Since there are no railroads in Haiti, locals don’t have access to trains. Cars also come rare in the region, with only 5 people out of 1,000 that own cars. Instead, the people of Haiti rely on tap taps or public buses and taxis for transportations.
Haiti will need to recover from "below zero" after the 2010 earthquake.
According to experts, it will take decades for the country to recover after the earthquake in 2010. At least 75% of Haiti’s capital needs to be rebuilt. And according to them, building from zero is an understatement. It should be “below zero” as a lot of work is needed to get the country up and running again.
Primary school education in Haiti is compulsory.
Almost 80% of the school-aged children in the country can attend primary school. However, the families then become responsible to pay school fees after primary school. As a result, there’s a drop of only 20% of children attending secondary level education.
People from Haiti have a unique way of celebrating Christmas.
Just like any other country, Haitians celebrate Christmas every December 25. They mark the occasion by whitewashing tree trunks or painting their houses for the celebration.
Haiti has 2 official languages.
Haiti’s mother tongue is Creole but children in the country study in French. While 90% of the population speaks fluent Haitian Creole, French is also an official language in the country. Interestingly, Canada and Haiti are the only dependent nations in the Americas to have French as one of their official languages.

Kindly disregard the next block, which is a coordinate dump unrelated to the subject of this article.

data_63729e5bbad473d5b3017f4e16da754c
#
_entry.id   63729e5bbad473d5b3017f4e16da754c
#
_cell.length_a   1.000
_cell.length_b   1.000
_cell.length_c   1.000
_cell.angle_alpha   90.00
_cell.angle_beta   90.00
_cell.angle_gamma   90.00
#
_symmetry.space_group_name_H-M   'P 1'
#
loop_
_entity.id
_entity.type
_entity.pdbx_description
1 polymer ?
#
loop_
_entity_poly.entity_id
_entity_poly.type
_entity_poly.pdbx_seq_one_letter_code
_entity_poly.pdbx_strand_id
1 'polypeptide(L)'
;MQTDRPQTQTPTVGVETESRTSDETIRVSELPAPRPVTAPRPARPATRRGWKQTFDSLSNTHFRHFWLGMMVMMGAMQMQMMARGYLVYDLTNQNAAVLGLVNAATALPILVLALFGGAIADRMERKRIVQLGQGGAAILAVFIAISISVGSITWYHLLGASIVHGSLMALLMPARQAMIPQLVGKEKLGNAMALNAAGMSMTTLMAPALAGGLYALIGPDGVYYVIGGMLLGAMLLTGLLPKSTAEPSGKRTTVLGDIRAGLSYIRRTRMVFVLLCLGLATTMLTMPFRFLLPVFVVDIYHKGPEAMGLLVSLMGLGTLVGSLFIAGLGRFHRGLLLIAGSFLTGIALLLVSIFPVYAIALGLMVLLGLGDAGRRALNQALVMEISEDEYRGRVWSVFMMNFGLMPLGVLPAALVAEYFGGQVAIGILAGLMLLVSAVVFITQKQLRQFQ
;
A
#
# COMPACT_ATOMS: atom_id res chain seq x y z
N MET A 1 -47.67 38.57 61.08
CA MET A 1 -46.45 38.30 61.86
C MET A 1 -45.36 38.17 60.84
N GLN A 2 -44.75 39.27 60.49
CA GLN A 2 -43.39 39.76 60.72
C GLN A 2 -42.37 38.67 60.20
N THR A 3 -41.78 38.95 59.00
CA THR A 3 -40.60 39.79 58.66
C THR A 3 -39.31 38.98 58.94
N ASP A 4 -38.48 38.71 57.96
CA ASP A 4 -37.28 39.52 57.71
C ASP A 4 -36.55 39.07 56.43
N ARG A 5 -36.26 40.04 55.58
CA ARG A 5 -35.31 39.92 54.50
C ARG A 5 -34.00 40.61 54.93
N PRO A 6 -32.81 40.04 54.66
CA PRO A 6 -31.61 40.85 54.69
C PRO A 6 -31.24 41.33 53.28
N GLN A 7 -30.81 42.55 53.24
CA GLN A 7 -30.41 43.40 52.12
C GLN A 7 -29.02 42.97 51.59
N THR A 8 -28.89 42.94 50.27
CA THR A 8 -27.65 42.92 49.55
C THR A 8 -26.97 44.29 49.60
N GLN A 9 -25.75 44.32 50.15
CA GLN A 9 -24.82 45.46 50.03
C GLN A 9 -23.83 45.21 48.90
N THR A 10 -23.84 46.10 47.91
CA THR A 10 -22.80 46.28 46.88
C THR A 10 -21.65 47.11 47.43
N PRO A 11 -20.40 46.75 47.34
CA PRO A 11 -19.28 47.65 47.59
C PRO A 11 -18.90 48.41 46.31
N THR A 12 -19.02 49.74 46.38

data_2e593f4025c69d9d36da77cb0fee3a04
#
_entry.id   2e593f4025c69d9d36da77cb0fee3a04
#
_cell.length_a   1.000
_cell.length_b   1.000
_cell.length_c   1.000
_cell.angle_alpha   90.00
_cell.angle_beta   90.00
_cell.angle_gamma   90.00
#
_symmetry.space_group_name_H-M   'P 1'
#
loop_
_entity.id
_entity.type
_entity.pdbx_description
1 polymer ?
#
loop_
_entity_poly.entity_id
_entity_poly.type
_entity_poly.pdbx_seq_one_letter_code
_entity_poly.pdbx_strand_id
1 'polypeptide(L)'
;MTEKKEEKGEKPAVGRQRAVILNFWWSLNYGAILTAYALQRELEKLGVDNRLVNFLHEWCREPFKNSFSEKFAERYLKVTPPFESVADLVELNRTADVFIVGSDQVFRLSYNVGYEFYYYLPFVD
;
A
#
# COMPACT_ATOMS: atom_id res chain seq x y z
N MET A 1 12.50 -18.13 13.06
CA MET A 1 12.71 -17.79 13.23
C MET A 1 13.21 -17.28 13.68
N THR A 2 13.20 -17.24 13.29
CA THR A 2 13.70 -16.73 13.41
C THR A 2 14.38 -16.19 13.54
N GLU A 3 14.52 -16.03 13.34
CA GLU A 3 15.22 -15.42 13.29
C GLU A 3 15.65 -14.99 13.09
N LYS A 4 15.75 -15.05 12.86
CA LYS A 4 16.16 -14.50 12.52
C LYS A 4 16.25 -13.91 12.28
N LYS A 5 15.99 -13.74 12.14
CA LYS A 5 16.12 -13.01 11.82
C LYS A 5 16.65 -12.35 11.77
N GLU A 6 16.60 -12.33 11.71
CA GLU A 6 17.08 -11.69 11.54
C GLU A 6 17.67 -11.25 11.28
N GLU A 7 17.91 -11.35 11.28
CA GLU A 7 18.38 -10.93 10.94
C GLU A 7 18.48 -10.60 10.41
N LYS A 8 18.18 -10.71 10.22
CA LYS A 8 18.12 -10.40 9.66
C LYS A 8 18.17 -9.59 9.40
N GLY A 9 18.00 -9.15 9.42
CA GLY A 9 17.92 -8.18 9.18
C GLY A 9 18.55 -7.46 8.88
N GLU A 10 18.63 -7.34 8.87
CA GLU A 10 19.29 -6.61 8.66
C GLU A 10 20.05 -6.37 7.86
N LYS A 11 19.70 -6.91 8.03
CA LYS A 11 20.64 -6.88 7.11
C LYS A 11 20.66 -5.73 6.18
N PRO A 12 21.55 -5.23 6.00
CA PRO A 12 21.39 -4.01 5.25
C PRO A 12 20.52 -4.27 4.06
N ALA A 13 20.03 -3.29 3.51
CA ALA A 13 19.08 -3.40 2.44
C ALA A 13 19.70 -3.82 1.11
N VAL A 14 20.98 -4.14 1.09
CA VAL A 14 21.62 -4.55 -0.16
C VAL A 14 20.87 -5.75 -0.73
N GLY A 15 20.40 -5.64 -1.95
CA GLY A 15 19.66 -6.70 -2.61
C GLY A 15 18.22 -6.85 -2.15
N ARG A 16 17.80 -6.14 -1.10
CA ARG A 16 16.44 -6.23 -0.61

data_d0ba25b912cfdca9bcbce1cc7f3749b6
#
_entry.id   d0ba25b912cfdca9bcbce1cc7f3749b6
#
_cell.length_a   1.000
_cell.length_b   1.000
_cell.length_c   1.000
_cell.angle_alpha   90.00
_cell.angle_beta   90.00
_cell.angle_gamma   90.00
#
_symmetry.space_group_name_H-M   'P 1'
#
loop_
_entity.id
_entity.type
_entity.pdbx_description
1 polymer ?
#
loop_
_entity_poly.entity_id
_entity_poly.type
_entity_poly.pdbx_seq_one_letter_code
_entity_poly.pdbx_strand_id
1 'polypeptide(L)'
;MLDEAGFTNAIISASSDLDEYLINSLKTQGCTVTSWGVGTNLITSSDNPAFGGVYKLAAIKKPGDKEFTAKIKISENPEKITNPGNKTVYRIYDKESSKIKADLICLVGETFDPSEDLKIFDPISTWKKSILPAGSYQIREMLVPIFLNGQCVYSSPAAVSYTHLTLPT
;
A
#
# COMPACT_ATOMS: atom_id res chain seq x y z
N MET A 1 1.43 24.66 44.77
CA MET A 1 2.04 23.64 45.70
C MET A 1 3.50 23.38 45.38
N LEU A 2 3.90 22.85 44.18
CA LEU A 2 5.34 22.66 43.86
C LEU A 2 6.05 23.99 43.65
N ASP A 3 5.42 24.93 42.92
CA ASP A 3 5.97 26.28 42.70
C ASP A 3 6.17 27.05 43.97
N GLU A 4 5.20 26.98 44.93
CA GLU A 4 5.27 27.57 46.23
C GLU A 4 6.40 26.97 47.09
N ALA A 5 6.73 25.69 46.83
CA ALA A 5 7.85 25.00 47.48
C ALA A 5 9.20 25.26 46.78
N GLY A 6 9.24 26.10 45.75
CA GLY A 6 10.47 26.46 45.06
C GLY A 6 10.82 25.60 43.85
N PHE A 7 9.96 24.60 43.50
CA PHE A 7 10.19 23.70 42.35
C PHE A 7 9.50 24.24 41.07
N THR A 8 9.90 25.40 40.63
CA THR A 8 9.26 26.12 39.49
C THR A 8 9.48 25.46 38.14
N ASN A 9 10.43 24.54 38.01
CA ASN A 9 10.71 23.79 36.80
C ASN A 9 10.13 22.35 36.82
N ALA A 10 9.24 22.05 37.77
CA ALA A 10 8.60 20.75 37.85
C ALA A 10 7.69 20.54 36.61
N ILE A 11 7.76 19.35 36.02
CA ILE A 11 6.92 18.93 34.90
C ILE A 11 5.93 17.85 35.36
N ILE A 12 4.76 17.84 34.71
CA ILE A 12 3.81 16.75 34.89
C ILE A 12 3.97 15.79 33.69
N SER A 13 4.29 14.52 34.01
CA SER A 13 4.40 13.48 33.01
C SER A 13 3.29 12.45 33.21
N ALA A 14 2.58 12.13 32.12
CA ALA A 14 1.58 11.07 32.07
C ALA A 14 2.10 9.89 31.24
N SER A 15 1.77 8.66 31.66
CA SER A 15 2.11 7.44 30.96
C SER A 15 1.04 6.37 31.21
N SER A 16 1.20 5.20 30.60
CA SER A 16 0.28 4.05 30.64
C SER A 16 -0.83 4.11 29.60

Port au Prince is Haiti's capital.
It is known to be the country’s most populous city. There’s a population estimate of around 2,618,894 in the metropolitan area. Its name means “Port of the Prince”. Historians say that it got its name from the ship Le Prince that arrived in the area in 1706.
There are famous artists and musicians from Haiti, too.
Probably one of the most famous musicians that come from Haiti is Wyclef Jean. He’s a Haitian-American actor, musician, and rapper. When he was 9, his family immigrated to the US. He is part of the founding members of “Fugees”. Their group had a series of hits worldwide in the 1990s. Because of this, Wyclef won 3 Grammy Awards for his contributions to the music industry.
Dishes and cuisines in Haiti are distinct.
Haitian dishes are known for their simplicity and boldness. Although it’s Creole in nature, most of their food preparation involves the use of a lot of spices and herbs. Generally, Haitian cooking styles mix African influences with Middle Eastern elements.
Haiti offers an easy process for divorce.
Unlike other countries where both spouses must be present to file the divorce, Haiti offers a more convenient option. A law passed in the 1970s allows for only one of the couple present during the hearings. This law does not have residency requirements, so you can visit the country for an offshore divorce.
Haiti's national anthem is La Dessalinienne.
In 1903, the Haitian government held a national anthem writing competition to commemorate the Haitian Revolution’s 100-year anniversary. The chosen and winning anthem was composed by Nicolas Geffrard and written by Justin Lhérisson. The message honored and praised Jean-Jacques Dessalines, Haiti’s first independent ruler who led the first successful revolution against the French colonizers in 1803.
The forests in Haiti are in danger.
Today, less than 2% of the natural forests in Haiti remain. Between the 1990s to 2011, the country lost around 12.9% of its vegetation. This is largely due to the plantation clearing that started from the 17th century onwards.
Haiti has high levels of biodiversity.
Despite its declining forests, Haiti is one of the countries in the Caribbean with the highest biodiversity levels. There are at least 5,600 species of plants and flora in the country. These species live in Haiti’s nine life zones that can range from the mountain tops to below sea level.